What kind of stuff have you been making in the studio recently?

I’ve been making a lot of afrobeat sounding music, a lot of house music and I still make a lot of 2-step as well. I really appreciate a nostalgic sound texture to music. I also like when you’re hearing a melody that’s not really a suggested melody – when there are lots of different layers of drums and synths and pads and things going on in the samples, you begin to hear a different melody that doesn’t actually exist in any one of those, but they’ve created a different one and it’s faint and you’re like, “Am I actually hearing that? I’m not sure.” I love that sort of feeling of mystery in a song. I think that’s one thing I try and do a lot, and I often find it by mistake and just sort of run with it.


You’re also clearly influenced by hip-hop, jazz and funk. What brought you about to all those different kinds of music? Were there any moments in life that kind of made you interested in all sorts?

My dad, really. I mean, his record collection is just massive. He had all these old jazz records. You’d pull out like an Archie Shepp record, and then behind it would be a Frank Zappa record, behind that would be like a Led Zeppelin record, and behind that would be a Stravinsky record. He was pretty open about me just going through his records, and if I didn’t mess up his needles, I was okay, I could listen to whatever I wanted. So there was like an openness to music in my house growing up, and then I think the way that hip-hop came in was that my cousins – two of my closest cousins, Jamie and Michael –  were just so into it, listening to so much. When Wu-Tang came out, my older cousin bought the album, so we had that… when was 36 Chambers? ’96? ’95? I don’t remember when that was but I was 13, and I listened to that and it terrified me, but I was intrigued by it on a musical level and also the message was so foreign to me and my experience growing up. But there were a lot of different things around being played by my family and friends, and I sort of accepted it all.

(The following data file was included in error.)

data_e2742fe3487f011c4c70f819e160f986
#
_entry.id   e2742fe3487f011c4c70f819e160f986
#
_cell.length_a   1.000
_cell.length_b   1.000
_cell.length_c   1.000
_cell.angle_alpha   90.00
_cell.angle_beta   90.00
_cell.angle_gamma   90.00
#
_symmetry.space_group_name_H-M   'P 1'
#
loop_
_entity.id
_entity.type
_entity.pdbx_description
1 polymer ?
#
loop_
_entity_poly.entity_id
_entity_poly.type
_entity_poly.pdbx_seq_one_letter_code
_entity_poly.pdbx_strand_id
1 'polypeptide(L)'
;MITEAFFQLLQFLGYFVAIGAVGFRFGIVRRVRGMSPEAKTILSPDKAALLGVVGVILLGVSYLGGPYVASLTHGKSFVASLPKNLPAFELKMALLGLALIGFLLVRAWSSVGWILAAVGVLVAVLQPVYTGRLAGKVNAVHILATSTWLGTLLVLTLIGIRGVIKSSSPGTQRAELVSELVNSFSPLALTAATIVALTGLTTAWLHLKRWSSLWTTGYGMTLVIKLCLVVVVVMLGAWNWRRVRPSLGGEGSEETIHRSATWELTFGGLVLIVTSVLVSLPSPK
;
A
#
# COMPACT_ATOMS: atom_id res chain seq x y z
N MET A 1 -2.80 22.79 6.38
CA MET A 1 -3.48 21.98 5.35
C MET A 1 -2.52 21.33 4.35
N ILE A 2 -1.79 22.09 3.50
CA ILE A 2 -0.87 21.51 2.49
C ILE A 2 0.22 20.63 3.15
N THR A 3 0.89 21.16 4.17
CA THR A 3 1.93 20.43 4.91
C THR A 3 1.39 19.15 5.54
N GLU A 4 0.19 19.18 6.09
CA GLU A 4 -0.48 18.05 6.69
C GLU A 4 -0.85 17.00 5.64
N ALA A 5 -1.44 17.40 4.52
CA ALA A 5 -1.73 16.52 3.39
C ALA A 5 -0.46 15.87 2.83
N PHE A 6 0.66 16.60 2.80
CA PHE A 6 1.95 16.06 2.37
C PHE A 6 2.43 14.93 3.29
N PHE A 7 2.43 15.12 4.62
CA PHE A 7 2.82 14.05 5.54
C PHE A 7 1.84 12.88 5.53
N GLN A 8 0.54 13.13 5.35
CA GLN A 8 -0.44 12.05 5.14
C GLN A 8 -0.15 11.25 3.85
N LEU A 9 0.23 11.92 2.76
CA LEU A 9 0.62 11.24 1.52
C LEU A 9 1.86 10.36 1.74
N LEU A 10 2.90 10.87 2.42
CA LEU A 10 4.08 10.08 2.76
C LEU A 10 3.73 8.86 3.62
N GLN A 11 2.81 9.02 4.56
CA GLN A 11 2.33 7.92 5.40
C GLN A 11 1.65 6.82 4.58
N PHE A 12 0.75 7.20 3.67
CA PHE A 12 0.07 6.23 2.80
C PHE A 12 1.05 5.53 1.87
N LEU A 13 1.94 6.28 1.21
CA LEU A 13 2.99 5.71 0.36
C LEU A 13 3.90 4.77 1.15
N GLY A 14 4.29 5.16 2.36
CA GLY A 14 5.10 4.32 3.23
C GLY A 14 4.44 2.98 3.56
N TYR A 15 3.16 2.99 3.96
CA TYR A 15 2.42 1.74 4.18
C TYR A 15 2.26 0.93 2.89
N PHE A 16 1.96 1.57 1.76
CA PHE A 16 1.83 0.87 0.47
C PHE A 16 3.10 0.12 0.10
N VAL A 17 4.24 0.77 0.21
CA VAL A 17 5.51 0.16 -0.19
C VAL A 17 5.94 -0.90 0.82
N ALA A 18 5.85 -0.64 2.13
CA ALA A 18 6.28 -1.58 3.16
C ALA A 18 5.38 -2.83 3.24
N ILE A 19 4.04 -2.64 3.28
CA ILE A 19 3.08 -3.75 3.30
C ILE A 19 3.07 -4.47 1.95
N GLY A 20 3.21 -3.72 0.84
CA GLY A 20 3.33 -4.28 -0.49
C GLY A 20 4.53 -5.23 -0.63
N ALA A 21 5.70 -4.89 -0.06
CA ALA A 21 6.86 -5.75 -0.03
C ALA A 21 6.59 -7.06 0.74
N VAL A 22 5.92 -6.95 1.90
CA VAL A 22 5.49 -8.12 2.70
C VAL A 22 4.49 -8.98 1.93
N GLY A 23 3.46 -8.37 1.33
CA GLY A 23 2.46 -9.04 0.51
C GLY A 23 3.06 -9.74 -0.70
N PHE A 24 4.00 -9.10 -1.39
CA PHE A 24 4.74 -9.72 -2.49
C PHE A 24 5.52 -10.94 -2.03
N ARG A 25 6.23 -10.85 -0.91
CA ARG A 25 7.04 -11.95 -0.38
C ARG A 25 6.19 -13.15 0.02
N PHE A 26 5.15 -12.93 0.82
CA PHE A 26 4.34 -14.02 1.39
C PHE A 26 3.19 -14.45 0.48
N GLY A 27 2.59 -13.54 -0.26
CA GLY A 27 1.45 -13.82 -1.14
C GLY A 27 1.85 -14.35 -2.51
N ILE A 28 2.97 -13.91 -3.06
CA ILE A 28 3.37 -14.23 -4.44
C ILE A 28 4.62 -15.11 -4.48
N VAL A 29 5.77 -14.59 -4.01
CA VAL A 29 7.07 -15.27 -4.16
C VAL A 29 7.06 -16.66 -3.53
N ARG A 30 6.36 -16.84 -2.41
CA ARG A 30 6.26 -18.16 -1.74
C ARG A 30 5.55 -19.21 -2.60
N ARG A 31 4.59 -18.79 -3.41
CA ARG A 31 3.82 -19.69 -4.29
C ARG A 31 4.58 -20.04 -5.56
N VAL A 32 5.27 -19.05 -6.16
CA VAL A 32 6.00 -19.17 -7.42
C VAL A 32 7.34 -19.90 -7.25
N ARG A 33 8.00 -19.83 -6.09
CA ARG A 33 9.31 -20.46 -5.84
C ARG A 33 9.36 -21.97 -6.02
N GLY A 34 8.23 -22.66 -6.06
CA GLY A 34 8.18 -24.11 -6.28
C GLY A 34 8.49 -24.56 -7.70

You mention sampling a lot. Can that be traced back to your early interest in hip-hop?